Consider the "foodie blog" crowd that actively discusses lunch options in New York City’s Midtown neighborhood. This group will scrutinize every intricate detail of a food establishment till blue in the face, but when it comes to asking restaurants to better mitigate wait times, they generally hand out free passes. Similarly, the Department of Health’s system of grading restaurants based on meeting criteria for cleanliness and safety is routinely mocked by this crowd, which adheres to an "If the food is good, and I don’t get sick, why should I care what the letter grade is?"
Customers know what they want better than I do, and it is absolutely not my place to tell them they should urge restaurants to more diligently strive for that A cleanliness rating. But if a customer is content with a restaurant not taking every possible step to assure the food is safe and free of contamination, especially since the violations are clearly stipulated and easily remedied, he is certainly not sending the message that he wants that business to continue investing into "wow" factors for the customer. And without sending that message, he has no business expecting the restaurant to deliver that enhanced experience.
Or what about the recent issue with UFC’s upcoming event in Las Vegas, NV? When tickets first went on sale, the lineup was arguably the most impressive one the company had ever produced with two big title fights and a lot of marquee names on the undercard; prices, therefore, were inflated to as much as twice their usual value.
Due to a host of injuries to fighters, the lineup, while still strong, has been considerably watered down. And yet, when message board commenters, bloggers and analysts discussed whether UFC should offer some sort of make-good to those who paid the inflated fees for the event, an equally-vocal contingent of fans shot the idea down.
Arguments like "You’re still getting some great fights," and "You know all cards are subject to change" were waged in opposition to those "complaining" about their ticket purchases, and it is not as if they represented a Devil’s Advocate minority. Few were truly complaining about the situation, which speaks positively about the UFC audience’s loyalty but also negatively about its interest in demanding the brand "wow" them at every turn. Expectations were not that UFC create the most valuable experience possible; fans were only asking UFC to provide a justifiable one.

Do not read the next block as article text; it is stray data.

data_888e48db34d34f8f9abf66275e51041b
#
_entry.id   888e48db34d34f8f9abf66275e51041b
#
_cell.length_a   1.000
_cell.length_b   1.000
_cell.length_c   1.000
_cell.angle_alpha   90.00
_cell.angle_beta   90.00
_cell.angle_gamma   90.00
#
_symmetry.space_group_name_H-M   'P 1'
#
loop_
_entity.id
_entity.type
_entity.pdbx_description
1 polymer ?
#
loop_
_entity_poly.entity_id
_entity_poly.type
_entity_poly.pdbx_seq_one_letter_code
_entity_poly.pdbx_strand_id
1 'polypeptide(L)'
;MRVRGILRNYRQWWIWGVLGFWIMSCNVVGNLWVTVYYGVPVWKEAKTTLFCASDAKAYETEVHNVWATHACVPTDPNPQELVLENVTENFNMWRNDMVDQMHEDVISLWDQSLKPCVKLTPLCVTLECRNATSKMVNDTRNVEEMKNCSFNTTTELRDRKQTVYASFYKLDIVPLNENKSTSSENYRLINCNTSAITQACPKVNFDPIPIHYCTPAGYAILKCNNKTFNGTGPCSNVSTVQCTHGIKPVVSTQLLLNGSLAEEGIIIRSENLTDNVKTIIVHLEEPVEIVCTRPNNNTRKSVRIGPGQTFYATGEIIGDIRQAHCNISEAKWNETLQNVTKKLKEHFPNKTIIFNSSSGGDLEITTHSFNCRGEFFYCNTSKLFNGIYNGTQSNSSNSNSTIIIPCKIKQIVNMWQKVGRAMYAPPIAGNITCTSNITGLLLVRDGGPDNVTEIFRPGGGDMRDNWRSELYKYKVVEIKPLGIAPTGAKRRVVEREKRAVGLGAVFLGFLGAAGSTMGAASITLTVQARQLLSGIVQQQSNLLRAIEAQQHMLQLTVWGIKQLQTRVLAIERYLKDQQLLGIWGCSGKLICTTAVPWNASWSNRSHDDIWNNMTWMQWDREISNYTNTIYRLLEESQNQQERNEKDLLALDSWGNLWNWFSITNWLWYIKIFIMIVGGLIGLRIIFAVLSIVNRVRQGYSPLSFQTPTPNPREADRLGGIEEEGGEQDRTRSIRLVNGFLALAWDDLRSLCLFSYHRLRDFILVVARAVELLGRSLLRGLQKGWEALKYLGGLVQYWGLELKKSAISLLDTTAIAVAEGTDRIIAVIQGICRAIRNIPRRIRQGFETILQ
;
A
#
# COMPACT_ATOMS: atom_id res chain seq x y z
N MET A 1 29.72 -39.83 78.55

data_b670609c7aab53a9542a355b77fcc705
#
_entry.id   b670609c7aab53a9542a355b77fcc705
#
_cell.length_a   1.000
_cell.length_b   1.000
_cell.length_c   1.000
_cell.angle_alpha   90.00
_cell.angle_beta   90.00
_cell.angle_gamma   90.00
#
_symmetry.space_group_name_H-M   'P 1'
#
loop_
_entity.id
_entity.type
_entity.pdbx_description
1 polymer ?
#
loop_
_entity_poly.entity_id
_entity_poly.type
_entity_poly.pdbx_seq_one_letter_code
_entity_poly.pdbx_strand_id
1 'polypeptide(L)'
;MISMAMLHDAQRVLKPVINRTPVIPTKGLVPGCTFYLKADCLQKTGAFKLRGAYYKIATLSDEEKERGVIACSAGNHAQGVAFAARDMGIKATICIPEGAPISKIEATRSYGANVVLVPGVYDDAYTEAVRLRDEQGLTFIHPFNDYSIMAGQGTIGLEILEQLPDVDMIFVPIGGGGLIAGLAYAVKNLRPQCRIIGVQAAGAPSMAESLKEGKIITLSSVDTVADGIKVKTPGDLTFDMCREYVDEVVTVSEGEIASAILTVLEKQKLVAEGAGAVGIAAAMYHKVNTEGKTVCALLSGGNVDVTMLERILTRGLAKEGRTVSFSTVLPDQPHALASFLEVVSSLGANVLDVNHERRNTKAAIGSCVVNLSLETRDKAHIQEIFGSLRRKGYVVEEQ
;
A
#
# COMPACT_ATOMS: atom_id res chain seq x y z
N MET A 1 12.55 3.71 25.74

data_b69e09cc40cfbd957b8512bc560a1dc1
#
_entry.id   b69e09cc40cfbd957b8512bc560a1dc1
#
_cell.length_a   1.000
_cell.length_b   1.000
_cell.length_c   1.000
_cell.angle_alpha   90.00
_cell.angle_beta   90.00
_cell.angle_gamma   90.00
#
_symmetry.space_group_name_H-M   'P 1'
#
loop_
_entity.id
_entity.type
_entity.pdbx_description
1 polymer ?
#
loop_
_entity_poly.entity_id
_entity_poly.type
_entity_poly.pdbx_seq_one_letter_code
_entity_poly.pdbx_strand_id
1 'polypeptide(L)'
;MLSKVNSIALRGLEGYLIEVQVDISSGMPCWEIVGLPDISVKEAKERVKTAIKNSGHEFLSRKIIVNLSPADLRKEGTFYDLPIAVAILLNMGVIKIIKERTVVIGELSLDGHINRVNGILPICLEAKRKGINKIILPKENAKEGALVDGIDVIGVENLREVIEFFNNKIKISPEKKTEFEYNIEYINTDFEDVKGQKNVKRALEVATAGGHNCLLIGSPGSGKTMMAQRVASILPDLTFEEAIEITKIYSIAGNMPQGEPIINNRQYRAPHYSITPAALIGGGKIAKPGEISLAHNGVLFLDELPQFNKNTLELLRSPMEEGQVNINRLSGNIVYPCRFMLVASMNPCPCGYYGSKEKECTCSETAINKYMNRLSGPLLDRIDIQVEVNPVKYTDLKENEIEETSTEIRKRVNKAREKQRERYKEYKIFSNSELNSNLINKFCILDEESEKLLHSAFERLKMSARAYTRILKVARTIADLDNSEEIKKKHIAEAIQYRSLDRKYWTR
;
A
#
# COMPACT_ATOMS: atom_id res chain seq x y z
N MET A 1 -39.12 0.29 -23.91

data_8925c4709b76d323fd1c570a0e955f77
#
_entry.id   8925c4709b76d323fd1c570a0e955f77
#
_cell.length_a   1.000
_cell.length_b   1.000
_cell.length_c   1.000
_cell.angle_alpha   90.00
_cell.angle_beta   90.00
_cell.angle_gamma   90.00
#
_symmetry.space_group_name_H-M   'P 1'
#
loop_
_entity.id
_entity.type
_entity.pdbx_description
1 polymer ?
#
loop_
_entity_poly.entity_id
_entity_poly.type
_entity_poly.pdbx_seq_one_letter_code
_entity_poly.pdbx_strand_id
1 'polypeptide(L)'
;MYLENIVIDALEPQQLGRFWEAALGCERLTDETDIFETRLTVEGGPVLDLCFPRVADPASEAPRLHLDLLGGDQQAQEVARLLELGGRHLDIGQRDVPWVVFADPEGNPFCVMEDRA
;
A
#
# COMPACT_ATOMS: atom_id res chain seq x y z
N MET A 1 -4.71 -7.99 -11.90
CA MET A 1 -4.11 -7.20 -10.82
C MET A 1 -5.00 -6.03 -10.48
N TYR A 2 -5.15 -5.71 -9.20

I, myself, frequently fall into this trap when buying breakfast at a local Dunkin’ Donuts. The only justification for the comically-obnoxious staff is that this Midtown Dunkin’ is actually the training ground for those who want to work at "Dick’s Last Resort." They irritatingly shout "How may I help you" without making eye contact or smiling at their customers. They never listen and ask if a customer wants coffee even when he specifically says "just the sandwich." They actually laugh at customers and make cracks under their breath. And yet, I like one of their breakfast sandwiches, so I put up with the treatment. I’m not demanding they wow me, so why should they?
I recognize the paternalism of this commentary. I also recognize its idealism.
But neither undermines its validity. The simple reality is that businesses care about driving revenue, and if they do not see a connection between customer experience investments and that revenue, they have no incentive to make the investments.
It is up to the customers to demand, with the threat of lost loyalty and lost business, they receive that dazzling experience from each and every brand they support. Due to years of complacency and ignorance to the role of customer-centricity, the standards for customer service are low, and many are content as long as the experience is not terrible. It does not need to be that way.
Elite organizations are showing that the customer experience is about the "wow," and customers vehemently support them because of it. And once these customers recognize that the delightful customer service need not be a treat offered by select organizations but a way of life for business—since the customer base retains all the power—they will drive all businesses to shape-up or close-up.